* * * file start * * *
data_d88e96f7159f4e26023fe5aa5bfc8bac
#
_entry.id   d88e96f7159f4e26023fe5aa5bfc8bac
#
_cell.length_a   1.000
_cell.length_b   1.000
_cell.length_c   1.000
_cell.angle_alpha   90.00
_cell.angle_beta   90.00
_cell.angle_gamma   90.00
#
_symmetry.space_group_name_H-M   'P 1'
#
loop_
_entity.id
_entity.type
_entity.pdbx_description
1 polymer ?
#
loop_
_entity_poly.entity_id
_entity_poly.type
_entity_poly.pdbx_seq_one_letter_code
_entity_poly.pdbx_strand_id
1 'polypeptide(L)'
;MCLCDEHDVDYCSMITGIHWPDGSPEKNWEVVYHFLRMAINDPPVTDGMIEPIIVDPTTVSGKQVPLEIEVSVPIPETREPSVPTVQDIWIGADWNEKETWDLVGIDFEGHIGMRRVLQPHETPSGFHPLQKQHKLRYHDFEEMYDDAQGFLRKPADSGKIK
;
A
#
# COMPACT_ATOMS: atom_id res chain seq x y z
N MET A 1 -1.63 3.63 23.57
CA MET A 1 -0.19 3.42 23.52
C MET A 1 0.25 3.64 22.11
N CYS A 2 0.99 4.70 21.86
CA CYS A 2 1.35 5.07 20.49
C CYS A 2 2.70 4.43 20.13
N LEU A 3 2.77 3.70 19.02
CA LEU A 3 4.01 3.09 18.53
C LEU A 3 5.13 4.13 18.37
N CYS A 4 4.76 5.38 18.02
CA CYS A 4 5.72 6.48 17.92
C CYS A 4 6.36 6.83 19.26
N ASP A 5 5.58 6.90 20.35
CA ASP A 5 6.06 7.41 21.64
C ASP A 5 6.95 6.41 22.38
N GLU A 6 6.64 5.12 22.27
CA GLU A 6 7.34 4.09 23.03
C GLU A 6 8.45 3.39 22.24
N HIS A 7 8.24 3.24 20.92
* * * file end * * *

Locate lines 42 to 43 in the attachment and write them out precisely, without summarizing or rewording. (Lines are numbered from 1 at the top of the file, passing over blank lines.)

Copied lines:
C CYS A 4 6.36 6.83 19.26
N ASP A 5 5.58 6.90 20.35